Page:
U.S. defense chief: Patience is limited

Robert M. Gates was to urge Iraqi leaders to speed political reconciliation laws.
FALLUJAH, Iraq -- U.S. Defense Secretary Robert M. Gates arrived in Iraq on Thursday with a message that American patience with the slow pace of political reconciliation measures is limited.
Gates is expected to meet today with government and sectarian leaders in Baghdad, to urge progress on laws designed to ease tensions among the groups and divvy up government revenues and oil wealth.
Those compromises are among the benchmarks the Bush administration has said will need to be met before eventual U.S. troop withdrawal.
"I am sympathetic to some of the challenges they face, but by the same token ... the clock is ticking," Gates said before departing Israel for Iraq.
A day after one of the deadliest assaults in Baghdad, a car bomb killed 11 people in the capital Thursday and wounded 30 more. The latest attack, in the Jadiriya neighborhood, appeared to be targeting a Ministry of Interior bunker.
Three U.S. deaths
The U.S. military also reported Thursday the deaths of three of its troops, bringing the U.S. military death toll to at least 3,315 since the invasion in 2003, according to icasualties.org, a Web site that tracks military casualties in Iraq. Two soldiers died and another was wounded Wednesday after their vehicle struck an improvised explosive device north of Baghdad, a military statement said. Another soldier died of small-arms fire in southwest Baghdad, the military said.
Gates met in Fallujah with U.S. Army Gen. David H. Petraeus, the top commander in Iraq. Both men later went to Baghdad.
Petraeus said there was no doubt that the string of sectarian bombings Wednesday in Baghdad constituted a setback for the U.S.-Iraq security plan announced in mid-February.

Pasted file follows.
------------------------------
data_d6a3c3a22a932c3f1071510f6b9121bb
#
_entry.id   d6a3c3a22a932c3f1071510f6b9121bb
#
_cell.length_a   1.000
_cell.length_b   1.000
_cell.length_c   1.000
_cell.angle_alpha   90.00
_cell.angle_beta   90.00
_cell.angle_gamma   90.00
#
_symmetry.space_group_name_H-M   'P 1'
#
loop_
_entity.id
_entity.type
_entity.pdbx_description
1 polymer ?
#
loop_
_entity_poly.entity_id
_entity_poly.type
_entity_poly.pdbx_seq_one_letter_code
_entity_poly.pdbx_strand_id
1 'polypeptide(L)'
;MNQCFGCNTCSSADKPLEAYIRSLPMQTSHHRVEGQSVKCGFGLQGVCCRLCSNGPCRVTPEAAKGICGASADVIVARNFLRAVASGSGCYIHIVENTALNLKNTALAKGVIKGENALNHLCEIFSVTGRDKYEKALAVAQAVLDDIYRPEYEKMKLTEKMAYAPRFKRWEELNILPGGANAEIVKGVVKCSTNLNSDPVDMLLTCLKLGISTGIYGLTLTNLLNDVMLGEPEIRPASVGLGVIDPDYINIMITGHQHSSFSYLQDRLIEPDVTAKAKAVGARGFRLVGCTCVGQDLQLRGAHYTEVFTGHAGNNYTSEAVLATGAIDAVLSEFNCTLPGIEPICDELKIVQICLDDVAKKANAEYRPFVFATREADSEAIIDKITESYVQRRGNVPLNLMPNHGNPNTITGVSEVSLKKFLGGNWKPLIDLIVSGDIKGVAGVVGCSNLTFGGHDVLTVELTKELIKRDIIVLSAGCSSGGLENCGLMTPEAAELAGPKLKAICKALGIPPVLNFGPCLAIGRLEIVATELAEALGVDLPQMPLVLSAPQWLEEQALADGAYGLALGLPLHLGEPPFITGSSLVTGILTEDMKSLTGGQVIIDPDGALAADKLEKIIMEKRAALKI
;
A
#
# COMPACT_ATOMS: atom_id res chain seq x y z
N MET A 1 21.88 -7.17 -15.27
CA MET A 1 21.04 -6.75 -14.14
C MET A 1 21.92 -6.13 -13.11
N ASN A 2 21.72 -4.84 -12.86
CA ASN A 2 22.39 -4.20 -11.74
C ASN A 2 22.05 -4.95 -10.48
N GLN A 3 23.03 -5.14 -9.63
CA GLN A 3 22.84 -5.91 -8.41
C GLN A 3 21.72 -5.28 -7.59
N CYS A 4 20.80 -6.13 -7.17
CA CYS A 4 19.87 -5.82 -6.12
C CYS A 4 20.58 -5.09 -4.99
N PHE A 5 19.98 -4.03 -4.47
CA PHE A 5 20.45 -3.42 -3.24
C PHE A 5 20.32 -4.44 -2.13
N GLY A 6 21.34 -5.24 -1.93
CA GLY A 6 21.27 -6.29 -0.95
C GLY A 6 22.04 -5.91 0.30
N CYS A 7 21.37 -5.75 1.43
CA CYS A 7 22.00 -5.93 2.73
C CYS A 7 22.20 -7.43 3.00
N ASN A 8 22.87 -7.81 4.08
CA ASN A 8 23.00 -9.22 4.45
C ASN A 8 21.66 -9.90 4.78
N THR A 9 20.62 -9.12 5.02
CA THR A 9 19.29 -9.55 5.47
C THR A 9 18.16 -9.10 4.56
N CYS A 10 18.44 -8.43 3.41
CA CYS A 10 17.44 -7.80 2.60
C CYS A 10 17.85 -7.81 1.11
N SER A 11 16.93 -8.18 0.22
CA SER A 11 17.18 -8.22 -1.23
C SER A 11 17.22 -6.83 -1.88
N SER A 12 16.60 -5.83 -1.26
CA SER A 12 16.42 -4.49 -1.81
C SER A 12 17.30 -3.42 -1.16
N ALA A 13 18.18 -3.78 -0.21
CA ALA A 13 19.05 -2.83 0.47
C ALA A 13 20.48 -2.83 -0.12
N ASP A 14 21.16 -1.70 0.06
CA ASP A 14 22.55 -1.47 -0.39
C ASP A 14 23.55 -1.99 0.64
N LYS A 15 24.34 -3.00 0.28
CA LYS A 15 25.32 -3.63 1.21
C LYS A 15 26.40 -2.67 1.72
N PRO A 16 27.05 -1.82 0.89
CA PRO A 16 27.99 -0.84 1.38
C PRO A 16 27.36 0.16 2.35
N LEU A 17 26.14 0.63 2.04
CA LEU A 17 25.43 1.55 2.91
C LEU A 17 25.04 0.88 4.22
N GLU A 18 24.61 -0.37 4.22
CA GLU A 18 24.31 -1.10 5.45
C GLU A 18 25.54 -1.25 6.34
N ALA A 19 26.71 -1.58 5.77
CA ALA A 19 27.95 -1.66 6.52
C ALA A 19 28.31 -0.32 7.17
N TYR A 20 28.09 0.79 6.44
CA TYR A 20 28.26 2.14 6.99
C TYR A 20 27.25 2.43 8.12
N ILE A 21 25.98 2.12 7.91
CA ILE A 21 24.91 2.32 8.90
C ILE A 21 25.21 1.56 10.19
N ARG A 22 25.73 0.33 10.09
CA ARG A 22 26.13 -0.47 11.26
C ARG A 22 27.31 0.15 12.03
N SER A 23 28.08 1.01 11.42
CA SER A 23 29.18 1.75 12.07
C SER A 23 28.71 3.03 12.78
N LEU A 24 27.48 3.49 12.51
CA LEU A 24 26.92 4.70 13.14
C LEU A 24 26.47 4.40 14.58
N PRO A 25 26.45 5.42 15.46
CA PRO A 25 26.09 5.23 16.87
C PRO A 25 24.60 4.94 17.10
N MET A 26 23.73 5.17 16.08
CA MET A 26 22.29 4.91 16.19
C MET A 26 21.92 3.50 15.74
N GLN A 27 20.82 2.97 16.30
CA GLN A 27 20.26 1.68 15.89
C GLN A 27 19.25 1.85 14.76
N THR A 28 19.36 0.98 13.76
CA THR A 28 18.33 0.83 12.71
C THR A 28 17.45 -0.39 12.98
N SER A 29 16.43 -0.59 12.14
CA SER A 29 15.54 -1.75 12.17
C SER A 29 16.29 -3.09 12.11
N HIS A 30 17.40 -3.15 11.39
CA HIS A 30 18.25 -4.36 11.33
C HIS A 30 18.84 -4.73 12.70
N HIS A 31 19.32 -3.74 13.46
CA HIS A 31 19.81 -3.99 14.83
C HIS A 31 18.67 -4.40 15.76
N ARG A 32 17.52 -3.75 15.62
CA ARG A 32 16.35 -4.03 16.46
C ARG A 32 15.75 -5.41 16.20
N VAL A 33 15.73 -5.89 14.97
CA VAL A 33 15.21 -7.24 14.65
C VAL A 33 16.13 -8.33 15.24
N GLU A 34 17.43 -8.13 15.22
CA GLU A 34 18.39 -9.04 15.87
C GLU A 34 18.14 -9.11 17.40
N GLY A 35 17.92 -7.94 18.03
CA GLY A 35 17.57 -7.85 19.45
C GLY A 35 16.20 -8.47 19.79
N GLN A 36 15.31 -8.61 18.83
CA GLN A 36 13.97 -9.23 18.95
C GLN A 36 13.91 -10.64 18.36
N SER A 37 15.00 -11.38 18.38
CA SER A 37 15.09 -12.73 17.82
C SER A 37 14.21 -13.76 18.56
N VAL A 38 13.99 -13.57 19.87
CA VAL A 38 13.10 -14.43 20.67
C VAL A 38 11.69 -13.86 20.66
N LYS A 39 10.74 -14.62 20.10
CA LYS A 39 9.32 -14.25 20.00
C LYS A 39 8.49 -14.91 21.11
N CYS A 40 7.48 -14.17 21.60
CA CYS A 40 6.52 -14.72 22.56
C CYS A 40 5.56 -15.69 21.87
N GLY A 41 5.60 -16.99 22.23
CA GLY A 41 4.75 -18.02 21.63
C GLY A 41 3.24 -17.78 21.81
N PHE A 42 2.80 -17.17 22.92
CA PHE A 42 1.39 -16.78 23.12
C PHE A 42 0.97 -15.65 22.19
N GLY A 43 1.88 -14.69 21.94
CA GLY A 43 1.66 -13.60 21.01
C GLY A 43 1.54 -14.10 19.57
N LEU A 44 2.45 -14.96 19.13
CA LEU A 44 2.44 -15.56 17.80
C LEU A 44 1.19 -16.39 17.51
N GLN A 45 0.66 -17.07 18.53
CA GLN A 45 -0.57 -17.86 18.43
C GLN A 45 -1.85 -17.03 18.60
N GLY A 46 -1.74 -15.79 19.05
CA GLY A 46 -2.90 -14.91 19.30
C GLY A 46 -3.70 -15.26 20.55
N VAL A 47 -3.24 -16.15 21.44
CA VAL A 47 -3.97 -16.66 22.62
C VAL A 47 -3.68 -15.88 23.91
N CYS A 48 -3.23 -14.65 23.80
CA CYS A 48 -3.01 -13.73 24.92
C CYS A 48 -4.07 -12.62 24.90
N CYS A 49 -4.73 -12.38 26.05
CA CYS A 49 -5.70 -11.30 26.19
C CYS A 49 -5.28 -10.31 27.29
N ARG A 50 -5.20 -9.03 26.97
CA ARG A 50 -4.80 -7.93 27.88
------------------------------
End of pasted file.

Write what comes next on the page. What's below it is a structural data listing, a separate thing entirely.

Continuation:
"There is no two ways about it," Petraeus said, "a day like that can have a real psychological impact."
Sees some progress
The U.S. troop buildup, Petraeus said, was starting to show some progress, including a decline in Shiite reprisal killings in Baghdad.
Since the beginning of the security plan Feb. 13, radical Shiite cleric Muqtada al-Sadr has bridled his Al Mahdi militiamen, thought to be the culprits of most of the reprisal killings. Al-Sadr also has dropped from public sight, though he reasserted his influence earlier this week by ordering his loyalists to quit the Cabinet of Prime Minister Nouri al-Maliki, a Shiite whose support partly rested on al-Sadr's loyalists.
Petraeus repeated U.S. military assertions that it will take some time to see the effects of the troop escalation. "This is about months, not days, not weeks," Petraeus said. "It will be about mid-June when all of the forces are in place."
Three of the five brigades that have been ordered to deploy in Baghdad are in place.
Debate sending clear message
Although Gates said Thursday that the duration of the surge will depend on the situation on the ground, he repeated his contention that the debate in Congress over the U.S. presence in Iraq has sent a clear message to the Iraqi government that they must move quickly.
"One of the ancillary benefits of the debate on the Hill is that the Iraqis have to know that this is not an open-ended commitment," Gates said before arriving in Fallujah.